Hundreds turn out to pay tribute to Sonoma County environmentalist Bill Kortum (w/video)
Bill Kortum, Sonoma County’s premier environmental activist, was remembered Saturday as a family man, home winemaker, veterinarian, croquet enthusiast and a personal inspiration to others who joined him in defending the landscape here and along the entire California coast.
More than 700 people, representing a who’s who of the local environmental community, attended a celebration of Kortum’s life at the Sonoma Mountain Village Event Center in Rohnert Park, 4 miles north of the Kortum family home, known as Ely Hill, on the outskirts of Petaluma.
Kortum, who spent most of his life fighting to rein in urban sprawl and protect public access to the coast, died at home Dec. 20 after a three-year battle with prostate cancer. He was 87.
“The entire North Bay paid homage to Bill Kortum the quiet man and Bill Kortum the activist who made things happen,” said Susan Gorin, chairwoman of the Sonoma County Board of Supervisors.
North Coast Rep. Jared Huffman, D-San Rafael, was one of the speakers at the event, with Rep. Mike Thompson, D-St. Helena, and former Rep. Lynn Woolsey of Petaluma among the public officials in the audience.
“I feel really overwhelmed,” said Lucy Kortum, Bill’s wife of 61 years, who was recognized as the other half of a team committed to preserving open space and preventing Sonoma County from turning into another San Jose.
“Bill was absolutely the best kind of a politician,” said Huffman, who credited Kortum’s support for his first major election victory in a 2006 state Assembly race. “For him, it was about doing something.”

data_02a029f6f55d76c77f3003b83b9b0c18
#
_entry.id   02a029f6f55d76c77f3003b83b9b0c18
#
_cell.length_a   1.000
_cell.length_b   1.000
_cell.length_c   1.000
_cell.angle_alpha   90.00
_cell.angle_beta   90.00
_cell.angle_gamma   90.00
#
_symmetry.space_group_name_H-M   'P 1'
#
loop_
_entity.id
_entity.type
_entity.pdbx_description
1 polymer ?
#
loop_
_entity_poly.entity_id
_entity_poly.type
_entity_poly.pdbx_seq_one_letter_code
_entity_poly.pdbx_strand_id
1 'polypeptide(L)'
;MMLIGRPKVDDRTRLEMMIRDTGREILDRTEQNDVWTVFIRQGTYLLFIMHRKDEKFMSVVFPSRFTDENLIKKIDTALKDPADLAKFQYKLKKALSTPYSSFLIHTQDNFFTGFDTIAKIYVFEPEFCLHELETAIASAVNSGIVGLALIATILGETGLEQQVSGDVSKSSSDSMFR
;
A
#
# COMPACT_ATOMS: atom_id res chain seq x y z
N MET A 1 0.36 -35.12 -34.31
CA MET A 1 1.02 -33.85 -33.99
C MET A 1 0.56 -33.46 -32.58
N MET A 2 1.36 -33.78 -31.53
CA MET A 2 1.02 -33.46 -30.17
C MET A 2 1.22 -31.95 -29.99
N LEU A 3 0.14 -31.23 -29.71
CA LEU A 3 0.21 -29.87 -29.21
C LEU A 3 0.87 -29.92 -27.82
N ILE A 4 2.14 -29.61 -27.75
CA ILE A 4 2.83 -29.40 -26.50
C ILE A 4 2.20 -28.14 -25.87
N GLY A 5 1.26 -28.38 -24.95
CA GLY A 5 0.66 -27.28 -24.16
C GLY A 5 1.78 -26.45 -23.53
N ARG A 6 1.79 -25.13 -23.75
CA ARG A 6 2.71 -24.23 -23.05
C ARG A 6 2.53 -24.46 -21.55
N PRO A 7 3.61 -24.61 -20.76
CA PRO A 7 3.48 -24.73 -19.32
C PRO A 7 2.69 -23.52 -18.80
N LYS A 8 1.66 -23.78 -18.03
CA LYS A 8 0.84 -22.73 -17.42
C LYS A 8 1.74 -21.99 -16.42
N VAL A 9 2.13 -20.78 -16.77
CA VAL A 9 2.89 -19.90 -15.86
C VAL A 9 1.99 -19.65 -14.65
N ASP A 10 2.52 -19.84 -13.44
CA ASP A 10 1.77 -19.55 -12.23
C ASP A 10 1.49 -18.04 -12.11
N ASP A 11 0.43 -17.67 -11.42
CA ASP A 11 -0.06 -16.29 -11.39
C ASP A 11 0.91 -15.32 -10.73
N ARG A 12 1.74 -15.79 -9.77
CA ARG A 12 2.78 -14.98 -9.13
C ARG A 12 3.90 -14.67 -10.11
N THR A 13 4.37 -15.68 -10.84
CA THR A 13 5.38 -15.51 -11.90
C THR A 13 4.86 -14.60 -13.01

Likening Kortum’s intellect and political acumen to Thomas Jefferson’s, Huffman also noted that Kortum was “a guy who lived right beside a quiet, abandoned railroad track and wanted the trains to come rolling back,” referring to Kortum’s strong support for the SMART commuter train.
“He was the opposite of a NIMBY; he was an ‘IMBY,’ ” Huffman said.
Una Glass, a Sebastopol city councilwoman, described Kortum as “a big-picture kind of guy, a Renaissance man, an intellectual, a gentleman.”
Calling Kortum the man “who saved the landscape of Sonoma County,” Glass said his impact extended much further in pushing for a ballot measure that created the state Coastal Commission, which set limits on development along California’s 1,100-mile coast.
Glass also noted Kortum’s sense of humor, recalling that he complimented PG&E “on the nice pond they built for the birds.” She was referring to the Hole in the Head at Bodega Bay, left behind after the defeat of the utility’s plan to build a nuclear power plant on the San Andreas Fault.
In a 2010 oral history interview, Kortum said that victory, considered the birth of the anti-nuclear movement in California, was for him “a great lesson that you could take on a giant and win.”
Denny Rosatti, executive director of Sonoma County Conservation Action, noted Kortum’s “uncanny ability” to get people involved in his causes. “Often, you were left alone to move the idea forward,” Rosatti said, prompting a chuckle from the crowd.
Kortum founded Conservation Action in 1991 as a canvassing organization that mobilized voter support for urban growth limits around every city in Sonoma County, putting the brakes on suburban sprawl.
Rosatti also alluded to some unfinished business that was high on Kortum’s agenda. “I can’t wait for us all to take a hike at the Bill Kortum Regional Park at Lafferty Ranch,” he said. Activists have long waged a battle for public access to the 270-acre open space area on Sonoma Mountain east of Petaluma.